Most of this is harmless; it ceases to be harmless when engaging tin the narcississm hurts others or contributes to a “failure to thrive.”
We like to think of recent changes in the Church as breaking down barriers, and to some extent, that’s true; but even those changes are defenses. Passing A049 was the right thing to do for a whole raft of reasons… But we’d be foolish to think anyone outside of our mid-upper to upper class folks (gay/str8 being irrelevant) are going to be interested; no one under 50 has the time or finances to enable a “truth seeking” quest. It’s a subtle class distinction that protects ourselves from any actual real change. Power simply shifts from one group of people the “in crowd” is comfortable with to another crowd that just happens to be exactly the kind of people we are like.
I’m not in a position to offer specific alternatives to Keaton’s vision, other than to say very clearly that she’s not the problem. The problem he way that those in power in our Church conceive of the world around them and have shaped TEC’s view of itself. Until that changes, there’s no reason to assume anyone’s going to come in the doors, because there’s nothing compelling about the vision being cast.
What’s interesting is that a month ago today, The Episcopal Cafe published an article spelling out precisely the sort of thing young people are looking for and why they attend the Episcopal Church. Entirely missing was any sort of “truth seeking” or Montessori-like self-focus on whatever spirituality strikes our fancy this week.
Instead, this is what they said:
“Let me tell you why we go to Church:
It’s not the sermon. Sermons are usually not about anything we can relate to.
It’s not the music. The music is horrible.
It is the sacrament of Baptism and the Eucharist.
It is very important to us that we are in a ceremony that connects us to the Holy. It is important that we see the Christ in each other and that we work against injustices. It is important that people in a Church are serious about the ceremony and treat it with respect. Almost all of us have been baptized and have taken our first communion as the highlight of our spiritual life.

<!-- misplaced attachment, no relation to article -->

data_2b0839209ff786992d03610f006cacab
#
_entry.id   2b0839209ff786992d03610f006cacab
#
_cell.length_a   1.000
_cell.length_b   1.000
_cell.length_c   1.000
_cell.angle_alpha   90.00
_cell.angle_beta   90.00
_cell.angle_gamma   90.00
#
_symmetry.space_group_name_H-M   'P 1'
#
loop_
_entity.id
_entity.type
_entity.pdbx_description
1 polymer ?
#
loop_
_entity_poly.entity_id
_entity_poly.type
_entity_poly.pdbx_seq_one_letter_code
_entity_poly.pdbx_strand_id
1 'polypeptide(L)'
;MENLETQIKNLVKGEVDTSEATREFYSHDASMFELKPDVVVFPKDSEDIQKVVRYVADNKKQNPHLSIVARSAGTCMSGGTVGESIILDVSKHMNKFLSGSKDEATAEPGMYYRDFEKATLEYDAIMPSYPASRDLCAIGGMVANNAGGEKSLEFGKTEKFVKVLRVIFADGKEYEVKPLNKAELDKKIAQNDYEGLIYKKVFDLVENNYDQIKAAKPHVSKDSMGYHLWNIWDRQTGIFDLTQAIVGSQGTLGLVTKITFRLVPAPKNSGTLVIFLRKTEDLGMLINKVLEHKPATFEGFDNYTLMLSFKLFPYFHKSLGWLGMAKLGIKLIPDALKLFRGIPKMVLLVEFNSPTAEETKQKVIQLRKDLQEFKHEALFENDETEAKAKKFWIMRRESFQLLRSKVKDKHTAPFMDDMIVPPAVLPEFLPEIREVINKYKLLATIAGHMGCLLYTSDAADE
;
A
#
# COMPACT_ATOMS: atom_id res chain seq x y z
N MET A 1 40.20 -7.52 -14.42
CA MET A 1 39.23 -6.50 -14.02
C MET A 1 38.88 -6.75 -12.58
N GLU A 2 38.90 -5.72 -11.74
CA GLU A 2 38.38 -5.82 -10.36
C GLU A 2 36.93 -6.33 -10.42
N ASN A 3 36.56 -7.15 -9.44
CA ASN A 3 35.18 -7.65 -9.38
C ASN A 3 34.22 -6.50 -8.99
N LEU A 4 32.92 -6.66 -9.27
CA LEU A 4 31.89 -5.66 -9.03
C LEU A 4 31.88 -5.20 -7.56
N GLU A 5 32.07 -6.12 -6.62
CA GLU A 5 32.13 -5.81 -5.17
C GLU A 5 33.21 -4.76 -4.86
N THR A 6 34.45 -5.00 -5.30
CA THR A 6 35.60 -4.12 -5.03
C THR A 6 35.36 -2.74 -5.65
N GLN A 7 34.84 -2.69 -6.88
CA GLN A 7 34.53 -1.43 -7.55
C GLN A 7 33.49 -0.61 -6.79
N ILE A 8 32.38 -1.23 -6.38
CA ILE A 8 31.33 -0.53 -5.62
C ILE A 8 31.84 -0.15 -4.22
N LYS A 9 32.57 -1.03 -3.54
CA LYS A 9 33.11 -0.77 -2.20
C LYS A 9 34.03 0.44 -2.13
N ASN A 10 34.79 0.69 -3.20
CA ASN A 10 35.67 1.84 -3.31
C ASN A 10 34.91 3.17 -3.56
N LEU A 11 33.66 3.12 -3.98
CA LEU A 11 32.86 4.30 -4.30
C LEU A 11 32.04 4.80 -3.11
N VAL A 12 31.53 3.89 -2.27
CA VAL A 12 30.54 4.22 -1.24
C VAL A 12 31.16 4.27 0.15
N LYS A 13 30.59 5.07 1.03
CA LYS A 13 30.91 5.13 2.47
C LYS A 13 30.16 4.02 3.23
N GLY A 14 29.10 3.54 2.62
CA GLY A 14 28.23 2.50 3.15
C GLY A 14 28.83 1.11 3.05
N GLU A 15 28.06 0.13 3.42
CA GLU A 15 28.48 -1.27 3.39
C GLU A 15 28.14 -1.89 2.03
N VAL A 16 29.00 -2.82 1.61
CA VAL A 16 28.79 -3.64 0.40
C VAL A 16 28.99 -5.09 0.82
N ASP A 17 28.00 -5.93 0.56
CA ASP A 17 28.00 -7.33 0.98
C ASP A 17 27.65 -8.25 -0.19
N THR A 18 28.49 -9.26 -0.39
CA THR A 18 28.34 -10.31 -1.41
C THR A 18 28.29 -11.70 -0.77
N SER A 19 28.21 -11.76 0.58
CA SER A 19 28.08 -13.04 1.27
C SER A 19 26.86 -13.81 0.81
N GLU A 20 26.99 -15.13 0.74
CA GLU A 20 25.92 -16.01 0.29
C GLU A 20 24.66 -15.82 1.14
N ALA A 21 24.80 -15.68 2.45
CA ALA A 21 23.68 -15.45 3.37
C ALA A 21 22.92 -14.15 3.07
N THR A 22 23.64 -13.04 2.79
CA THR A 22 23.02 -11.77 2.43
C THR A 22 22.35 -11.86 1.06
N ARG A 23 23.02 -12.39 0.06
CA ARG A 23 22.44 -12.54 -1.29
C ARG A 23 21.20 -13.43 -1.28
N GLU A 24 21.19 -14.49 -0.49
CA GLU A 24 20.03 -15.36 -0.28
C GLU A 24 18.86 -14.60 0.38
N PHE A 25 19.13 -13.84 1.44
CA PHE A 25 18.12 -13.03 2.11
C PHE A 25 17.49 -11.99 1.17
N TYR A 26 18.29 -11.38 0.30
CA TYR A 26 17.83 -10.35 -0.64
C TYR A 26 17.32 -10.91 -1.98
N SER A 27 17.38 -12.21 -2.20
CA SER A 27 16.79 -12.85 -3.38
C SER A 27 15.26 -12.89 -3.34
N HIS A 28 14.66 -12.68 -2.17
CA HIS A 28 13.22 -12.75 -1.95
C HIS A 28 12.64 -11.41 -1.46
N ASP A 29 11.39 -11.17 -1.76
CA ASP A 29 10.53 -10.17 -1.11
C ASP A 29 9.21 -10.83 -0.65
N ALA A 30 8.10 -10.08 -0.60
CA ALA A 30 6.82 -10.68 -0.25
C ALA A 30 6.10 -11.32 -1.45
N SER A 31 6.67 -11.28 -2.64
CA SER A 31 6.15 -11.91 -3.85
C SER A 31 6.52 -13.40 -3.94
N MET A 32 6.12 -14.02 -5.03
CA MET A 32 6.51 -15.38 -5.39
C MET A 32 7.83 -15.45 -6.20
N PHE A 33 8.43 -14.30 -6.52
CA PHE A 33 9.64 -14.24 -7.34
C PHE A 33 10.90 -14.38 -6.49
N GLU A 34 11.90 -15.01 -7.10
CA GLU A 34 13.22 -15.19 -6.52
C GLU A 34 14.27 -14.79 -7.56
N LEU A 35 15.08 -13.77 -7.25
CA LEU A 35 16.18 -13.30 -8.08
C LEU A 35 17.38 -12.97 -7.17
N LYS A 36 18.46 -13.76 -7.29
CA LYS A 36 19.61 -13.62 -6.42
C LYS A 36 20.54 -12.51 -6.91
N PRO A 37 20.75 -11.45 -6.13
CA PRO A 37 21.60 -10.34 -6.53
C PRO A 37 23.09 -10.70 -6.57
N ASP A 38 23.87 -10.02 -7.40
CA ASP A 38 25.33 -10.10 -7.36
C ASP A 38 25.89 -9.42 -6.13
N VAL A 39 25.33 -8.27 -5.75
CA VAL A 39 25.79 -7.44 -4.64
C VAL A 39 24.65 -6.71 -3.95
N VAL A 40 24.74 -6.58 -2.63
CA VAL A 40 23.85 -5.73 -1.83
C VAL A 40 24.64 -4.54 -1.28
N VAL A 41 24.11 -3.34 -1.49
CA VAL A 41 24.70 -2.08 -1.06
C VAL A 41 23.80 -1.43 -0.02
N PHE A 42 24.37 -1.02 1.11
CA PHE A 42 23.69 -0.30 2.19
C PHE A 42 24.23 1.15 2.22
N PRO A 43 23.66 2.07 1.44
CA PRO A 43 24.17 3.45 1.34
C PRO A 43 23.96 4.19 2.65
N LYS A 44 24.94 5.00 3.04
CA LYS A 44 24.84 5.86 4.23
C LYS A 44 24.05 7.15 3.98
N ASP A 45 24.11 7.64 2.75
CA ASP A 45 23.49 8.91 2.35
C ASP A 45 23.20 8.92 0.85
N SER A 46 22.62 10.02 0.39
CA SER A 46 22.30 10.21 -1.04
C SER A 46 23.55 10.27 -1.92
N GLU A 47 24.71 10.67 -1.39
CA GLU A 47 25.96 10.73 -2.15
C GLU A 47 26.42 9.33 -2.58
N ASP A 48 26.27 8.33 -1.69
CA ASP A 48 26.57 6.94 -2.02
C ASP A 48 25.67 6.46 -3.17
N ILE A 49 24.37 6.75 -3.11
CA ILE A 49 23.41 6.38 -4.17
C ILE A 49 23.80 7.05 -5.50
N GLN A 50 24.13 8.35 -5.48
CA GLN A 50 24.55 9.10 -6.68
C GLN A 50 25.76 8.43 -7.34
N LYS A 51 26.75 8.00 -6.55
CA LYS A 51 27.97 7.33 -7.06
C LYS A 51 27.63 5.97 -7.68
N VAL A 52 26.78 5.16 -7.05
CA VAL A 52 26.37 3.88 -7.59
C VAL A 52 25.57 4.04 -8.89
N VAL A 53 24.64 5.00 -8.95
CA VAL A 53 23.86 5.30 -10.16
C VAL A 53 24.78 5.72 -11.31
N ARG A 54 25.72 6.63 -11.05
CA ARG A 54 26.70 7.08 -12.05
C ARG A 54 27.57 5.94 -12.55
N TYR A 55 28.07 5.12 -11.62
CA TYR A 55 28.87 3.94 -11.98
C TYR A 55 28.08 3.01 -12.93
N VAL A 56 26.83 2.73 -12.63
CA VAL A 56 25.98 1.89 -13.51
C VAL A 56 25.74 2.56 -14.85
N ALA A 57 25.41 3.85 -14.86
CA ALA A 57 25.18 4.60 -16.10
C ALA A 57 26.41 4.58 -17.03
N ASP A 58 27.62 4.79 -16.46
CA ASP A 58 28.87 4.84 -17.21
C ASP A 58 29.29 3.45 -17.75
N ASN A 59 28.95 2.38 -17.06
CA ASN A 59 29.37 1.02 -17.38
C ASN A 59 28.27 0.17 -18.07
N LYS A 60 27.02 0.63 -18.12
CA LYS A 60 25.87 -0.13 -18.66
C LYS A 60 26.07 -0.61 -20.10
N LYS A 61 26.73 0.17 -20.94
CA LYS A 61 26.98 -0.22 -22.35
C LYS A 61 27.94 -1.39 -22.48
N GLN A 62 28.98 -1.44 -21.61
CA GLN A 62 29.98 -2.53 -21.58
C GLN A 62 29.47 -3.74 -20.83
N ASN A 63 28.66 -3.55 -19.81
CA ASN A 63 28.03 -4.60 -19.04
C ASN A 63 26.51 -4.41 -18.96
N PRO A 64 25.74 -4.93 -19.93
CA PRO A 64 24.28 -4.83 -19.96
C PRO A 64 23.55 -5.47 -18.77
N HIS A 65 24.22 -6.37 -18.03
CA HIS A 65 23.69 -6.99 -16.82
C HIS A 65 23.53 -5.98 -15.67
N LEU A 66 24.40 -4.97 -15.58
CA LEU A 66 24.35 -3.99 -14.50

The way we know that it is a good Church to visit is when we pass the peace. If a congregation really treats us as one of them when they pass the peace, then we know we are in a holy place.”
Sacraments. Connection to the Holy. Clear catechesis from and for the Prayerbook.
It really is that simple, so long as we allow it to be that simple.
For Christianity, the ultimate way in which God has revealed Himself to the world is in the life, death, and especially the Resurrection of Jesus of Nazareth. If it is true that Jesus died on the cross and then rose from the grave, than it is at least plausible that He is who He claimed to be, God Himself come in the flesh. And if that is the case, then the Bible becomes a secondary trusted source of revelation, based not just on its own rather significant historical merit but also on the fact that Jesus treated it as the Word of God.
All of this is based upon an historical event that can be proved or disproved using the measures of the study of history. Produce the body of Jesus of Nazareth and Christianity falls like a house of cards. I do not have the space here to lay out all of the arguments for the historicity of the Resurrection, but they are not hard to find. NT Wright wrote a huge book on the subject a couple of years ago that is very helpful. But the point is that, from where I stand as a Christian, my religion is true in the same way that gravity is true. It is a reality that affects every aspect of my life, not just because of personal preference, but because it points me to a picture of the world that is much clearer and much fuller than what I expected or experienced before. Asking me to put that picture aside when I interact with other people or when I come into the public square is a bit like asking me to pretend that gravity has no effect for the sake of those who might wish to walk off of cliffs and keep right on going. It is not simply offensive, it is non-sensical.